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Jeb Bladine: Caution urged in new ‘kicker’ talks

Oregon legislators and business leaders are reviving talks about changing the state income tax “kicker” – this time, perhaps, in a manner deserving close scrutiny by Oregonians.

We’ve heard it all before.

We’ve joined many Oregon newspapers for decades in supporting variations of change. But it’s going to take a conservative plan for Oregonians to vote that tax rebate program out of our state constitution.

Simply stated, without all the complex details: When Oregon’s income tax revenue exceeds a biennial estimate by 2 percent or more, the entire surplus is refunded to taxpayers. It occurs even when unforeseen state financial needs produce massive cuts in service.

We passed the law in 1980, creating separate kicker programs for business and personal income taxes. Voters enacted constitutional protection in 2000, but in 2014 we voted to redirect the corporate tax kicker to education budgets.

Whatchamacolumn

Jeb Bladine is president and publisher of the News-Register.

> See his column

Our newspaper archives reveal a steady stream of support for building a rainy day fund with kicker revenue.

In 2001, we quoted The Daily Astorian: “It is foolishness to send money out of the Treasury during a recession. The state will need all of its resources to maintain a safety net for unemployed Oregonians.”

Our own editorial that year observed: “We have just viewed the ludicrous exercise of spending almost $1 million for the public relations value of mailing out $254 million to taxpayers, followed immediately by contemplation of $700 million in budget cuts.”

We opposed redirection of the corporate kicker to education rather than a rainy day fund, but voters eventually agreed to make education the beneficiary. At the time, we editorialized: “How sweet it would have been if, in recent years, proponents of a rainy-day fund had squelched opposition to their plan and created a reserve to plug critical holes.”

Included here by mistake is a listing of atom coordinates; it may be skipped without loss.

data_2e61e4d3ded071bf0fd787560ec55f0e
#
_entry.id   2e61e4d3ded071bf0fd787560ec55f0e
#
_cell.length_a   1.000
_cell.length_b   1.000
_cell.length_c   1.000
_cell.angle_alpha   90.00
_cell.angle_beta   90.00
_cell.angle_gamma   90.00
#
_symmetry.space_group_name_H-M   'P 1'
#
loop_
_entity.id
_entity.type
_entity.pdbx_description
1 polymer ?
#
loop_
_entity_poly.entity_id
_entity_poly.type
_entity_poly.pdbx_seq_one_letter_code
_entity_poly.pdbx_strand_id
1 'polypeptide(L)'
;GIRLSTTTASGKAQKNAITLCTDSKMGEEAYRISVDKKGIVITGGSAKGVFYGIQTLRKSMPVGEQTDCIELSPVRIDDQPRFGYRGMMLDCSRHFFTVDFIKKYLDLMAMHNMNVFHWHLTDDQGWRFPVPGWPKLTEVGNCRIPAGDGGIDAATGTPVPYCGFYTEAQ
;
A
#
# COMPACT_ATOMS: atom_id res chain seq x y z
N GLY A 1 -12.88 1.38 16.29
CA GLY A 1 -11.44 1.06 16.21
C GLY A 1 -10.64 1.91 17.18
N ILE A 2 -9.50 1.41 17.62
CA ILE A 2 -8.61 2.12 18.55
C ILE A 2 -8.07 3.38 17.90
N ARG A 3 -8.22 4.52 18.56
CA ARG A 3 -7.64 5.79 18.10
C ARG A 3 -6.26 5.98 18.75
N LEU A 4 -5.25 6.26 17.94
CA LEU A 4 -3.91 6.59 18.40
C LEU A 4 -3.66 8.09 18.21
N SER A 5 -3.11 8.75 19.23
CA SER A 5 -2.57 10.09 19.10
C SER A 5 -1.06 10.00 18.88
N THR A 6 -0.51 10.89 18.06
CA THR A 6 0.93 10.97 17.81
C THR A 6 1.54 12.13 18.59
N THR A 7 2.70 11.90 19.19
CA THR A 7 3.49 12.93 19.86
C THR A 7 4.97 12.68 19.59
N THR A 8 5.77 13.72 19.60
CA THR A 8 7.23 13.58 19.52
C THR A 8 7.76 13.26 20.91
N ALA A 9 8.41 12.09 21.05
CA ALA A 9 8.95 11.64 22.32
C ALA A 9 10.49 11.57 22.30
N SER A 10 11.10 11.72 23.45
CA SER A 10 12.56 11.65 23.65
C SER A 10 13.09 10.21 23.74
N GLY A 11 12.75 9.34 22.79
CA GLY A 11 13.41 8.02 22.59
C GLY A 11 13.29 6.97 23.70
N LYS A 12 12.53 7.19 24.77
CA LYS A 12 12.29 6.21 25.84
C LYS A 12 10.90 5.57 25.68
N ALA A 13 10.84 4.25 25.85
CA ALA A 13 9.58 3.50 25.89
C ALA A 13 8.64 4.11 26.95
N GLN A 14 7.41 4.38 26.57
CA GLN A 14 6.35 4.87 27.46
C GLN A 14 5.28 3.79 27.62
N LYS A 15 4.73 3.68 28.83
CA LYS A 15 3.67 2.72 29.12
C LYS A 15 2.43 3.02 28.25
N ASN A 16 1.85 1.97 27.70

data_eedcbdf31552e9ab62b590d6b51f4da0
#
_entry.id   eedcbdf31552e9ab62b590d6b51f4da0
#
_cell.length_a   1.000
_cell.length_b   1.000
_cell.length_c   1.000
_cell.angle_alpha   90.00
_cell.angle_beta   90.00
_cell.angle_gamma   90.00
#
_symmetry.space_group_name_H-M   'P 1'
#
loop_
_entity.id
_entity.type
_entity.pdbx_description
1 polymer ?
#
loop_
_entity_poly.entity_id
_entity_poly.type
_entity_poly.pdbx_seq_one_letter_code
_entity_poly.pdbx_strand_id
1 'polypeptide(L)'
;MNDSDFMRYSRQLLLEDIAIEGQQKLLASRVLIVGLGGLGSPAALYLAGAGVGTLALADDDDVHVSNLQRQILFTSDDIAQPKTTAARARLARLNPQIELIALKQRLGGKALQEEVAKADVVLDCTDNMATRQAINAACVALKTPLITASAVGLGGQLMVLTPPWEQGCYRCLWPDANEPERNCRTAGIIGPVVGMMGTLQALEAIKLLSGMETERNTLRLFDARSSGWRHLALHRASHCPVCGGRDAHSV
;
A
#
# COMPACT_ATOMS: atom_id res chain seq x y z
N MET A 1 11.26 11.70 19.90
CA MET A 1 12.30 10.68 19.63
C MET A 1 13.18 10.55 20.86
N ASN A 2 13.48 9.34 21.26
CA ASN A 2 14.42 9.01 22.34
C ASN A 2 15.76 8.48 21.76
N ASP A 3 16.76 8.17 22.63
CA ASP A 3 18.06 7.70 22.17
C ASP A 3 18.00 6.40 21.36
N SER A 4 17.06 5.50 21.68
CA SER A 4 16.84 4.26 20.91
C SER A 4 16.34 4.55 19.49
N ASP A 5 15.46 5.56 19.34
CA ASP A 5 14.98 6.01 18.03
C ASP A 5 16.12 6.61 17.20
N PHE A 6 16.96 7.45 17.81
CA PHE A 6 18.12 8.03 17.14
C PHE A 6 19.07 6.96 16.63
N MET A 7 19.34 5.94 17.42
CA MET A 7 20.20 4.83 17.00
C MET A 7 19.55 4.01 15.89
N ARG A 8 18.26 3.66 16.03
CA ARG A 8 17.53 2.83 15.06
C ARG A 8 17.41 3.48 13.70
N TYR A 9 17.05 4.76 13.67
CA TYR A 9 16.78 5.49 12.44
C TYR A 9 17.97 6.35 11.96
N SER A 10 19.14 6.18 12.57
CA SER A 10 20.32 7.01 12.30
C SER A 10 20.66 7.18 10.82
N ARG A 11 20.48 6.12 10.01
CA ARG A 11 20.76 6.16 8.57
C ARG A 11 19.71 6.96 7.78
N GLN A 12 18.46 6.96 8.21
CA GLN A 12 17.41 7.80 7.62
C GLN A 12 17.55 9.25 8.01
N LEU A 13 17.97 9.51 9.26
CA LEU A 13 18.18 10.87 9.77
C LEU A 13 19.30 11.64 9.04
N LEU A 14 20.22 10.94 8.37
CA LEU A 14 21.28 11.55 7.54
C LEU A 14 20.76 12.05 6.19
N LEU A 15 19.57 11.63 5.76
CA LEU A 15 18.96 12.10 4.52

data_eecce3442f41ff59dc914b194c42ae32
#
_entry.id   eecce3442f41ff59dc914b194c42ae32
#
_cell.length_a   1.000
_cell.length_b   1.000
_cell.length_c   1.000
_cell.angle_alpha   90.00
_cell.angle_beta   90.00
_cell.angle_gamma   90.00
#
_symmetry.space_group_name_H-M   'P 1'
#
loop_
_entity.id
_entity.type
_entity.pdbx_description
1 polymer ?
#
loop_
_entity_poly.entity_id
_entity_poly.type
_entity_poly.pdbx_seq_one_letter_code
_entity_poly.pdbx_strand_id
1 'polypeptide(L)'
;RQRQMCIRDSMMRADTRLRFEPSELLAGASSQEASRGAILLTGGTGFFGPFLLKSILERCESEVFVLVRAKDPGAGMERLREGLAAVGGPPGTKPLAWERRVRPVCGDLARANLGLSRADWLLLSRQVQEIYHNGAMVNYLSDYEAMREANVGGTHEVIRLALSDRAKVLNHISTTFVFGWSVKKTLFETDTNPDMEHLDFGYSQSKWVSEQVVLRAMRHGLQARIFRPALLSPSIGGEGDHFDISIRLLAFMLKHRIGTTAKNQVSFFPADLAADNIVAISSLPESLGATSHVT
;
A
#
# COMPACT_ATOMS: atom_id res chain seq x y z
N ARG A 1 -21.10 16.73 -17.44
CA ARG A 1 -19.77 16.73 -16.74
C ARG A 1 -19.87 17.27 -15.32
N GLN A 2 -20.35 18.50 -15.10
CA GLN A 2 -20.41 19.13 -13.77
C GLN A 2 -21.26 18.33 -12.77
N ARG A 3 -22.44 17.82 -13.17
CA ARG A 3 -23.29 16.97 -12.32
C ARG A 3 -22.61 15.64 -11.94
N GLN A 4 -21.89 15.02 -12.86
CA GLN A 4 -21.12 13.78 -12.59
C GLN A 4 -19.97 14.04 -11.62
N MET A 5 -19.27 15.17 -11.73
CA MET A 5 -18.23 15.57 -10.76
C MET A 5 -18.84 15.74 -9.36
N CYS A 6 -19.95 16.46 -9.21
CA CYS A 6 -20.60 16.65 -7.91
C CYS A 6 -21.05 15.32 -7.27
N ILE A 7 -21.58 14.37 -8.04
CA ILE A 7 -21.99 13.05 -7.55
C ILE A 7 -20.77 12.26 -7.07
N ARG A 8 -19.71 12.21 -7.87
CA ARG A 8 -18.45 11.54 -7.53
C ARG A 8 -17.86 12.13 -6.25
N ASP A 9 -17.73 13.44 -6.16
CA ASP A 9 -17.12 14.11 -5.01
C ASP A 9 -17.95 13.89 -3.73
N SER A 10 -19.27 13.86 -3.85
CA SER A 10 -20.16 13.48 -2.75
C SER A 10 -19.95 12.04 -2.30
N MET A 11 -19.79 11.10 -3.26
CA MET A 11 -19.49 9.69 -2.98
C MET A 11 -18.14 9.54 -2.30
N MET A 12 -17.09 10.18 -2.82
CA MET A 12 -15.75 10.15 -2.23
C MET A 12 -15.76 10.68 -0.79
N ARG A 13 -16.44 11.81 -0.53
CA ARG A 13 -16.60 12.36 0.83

Three years ago, I said in this column: “Most people agree it’s smart to set aside funds in a rainy day savings account. But, apparently, that good advice is lost on Oregonians as it relates to their state government.”

That comment introduced support for redirecting the kicker until a state savings account was fully funded, then addressing taxpayer rebates.

Oregonians, often with good reason, tend to distrust our state government’s lack of judicious financial management. Now that Democrats enjoy a two-thirds supermajority in both the House and Senate, they can craft a plan to return income tax kicker funds to their budgetary control.

Oregonians should support a cautious rainy day fund plan. But they must avoid writing a blank check to the Legislature.

Jeb Bladine can be reached at jbladine@newsregister.com or 503-687-1223.

Comments

Don Dix

How to tell if the 'kicker' has been effective -- for nearly 40 years since it's inception, the 'opponents' (those whose only focus is more revenue to spend) annually attempt to redirect the funds from Oregon taxpayers. The frequent attempts at change are ample evidence that the program is producing the desired result.

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